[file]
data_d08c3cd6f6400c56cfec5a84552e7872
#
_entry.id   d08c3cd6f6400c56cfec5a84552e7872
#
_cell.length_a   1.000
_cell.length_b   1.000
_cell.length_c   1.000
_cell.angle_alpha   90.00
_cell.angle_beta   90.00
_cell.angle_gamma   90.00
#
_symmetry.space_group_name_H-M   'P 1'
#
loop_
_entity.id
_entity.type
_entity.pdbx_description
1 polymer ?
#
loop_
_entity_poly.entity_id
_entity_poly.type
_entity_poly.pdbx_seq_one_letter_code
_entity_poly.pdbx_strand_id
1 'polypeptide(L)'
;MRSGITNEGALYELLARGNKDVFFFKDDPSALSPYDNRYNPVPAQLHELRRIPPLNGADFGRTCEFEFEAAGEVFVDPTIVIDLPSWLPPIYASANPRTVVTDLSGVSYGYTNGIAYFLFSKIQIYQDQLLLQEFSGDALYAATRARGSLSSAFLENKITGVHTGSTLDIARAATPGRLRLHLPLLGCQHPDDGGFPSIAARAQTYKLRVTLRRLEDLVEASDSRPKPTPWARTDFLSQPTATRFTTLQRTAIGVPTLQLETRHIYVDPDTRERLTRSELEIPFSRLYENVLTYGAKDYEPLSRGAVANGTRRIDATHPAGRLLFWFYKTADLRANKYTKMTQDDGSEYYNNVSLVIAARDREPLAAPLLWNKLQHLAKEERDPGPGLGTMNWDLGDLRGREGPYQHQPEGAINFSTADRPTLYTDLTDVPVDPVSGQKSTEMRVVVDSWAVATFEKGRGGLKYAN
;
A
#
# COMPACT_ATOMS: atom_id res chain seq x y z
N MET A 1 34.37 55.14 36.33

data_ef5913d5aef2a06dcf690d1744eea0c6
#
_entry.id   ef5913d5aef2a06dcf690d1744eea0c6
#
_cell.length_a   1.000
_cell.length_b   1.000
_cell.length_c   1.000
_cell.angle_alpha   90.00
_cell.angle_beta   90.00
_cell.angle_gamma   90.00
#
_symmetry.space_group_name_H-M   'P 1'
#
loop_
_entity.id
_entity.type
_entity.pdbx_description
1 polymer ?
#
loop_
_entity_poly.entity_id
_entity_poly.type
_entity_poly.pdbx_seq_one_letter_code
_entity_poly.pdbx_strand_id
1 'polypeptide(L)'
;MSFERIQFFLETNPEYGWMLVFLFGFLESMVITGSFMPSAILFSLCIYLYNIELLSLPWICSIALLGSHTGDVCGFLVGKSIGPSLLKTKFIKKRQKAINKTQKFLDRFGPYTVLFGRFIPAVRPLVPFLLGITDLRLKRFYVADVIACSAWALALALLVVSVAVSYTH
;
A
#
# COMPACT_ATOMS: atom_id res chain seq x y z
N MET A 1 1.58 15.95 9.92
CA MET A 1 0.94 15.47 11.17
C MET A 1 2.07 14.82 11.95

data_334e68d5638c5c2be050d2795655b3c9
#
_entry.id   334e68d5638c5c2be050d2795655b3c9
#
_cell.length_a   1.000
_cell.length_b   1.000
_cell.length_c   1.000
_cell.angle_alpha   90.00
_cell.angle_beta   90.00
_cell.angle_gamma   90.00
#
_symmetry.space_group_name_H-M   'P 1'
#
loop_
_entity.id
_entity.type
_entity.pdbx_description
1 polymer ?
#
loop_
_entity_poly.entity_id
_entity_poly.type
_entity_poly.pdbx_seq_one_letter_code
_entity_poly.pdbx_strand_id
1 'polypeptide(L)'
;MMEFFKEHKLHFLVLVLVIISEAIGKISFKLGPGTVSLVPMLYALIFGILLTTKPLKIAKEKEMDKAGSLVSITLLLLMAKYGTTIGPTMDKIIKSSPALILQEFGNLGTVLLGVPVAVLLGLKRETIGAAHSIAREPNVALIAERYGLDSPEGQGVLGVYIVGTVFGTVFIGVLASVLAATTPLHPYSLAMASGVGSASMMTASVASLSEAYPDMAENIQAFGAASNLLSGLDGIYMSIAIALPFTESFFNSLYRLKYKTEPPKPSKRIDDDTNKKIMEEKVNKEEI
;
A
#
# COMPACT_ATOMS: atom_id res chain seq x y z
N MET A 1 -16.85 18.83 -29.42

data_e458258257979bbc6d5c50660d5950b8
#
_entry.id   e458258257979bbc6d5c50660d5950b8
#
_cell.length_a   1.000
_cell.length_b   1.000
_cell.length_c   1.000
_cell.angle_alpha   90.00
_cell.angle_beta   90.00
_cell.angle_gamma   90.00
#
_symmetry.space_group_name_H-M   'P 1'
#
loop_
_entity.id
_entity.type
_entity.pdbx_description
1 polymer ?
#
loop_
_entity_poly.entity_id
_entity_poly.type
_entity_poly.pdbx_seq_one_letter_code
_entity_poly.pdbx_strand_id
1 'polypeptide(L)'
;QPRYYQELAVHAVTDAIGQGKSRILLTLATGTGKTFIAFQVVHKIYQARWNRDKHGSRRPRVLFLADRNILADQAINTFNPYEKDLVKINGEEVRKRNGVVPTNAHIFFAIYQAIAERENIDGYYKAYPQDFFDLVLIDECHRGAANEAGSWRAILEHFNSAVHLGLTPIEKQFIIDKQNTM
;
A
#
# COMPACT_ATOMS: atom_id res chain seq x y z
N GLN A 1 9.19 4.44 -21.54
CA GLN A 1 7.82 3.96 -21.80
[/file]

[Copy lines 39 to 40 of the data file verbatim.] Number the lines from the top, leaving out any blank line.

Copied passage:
_cell.angle_alpha   90.00
_cell.angle_beta   90.00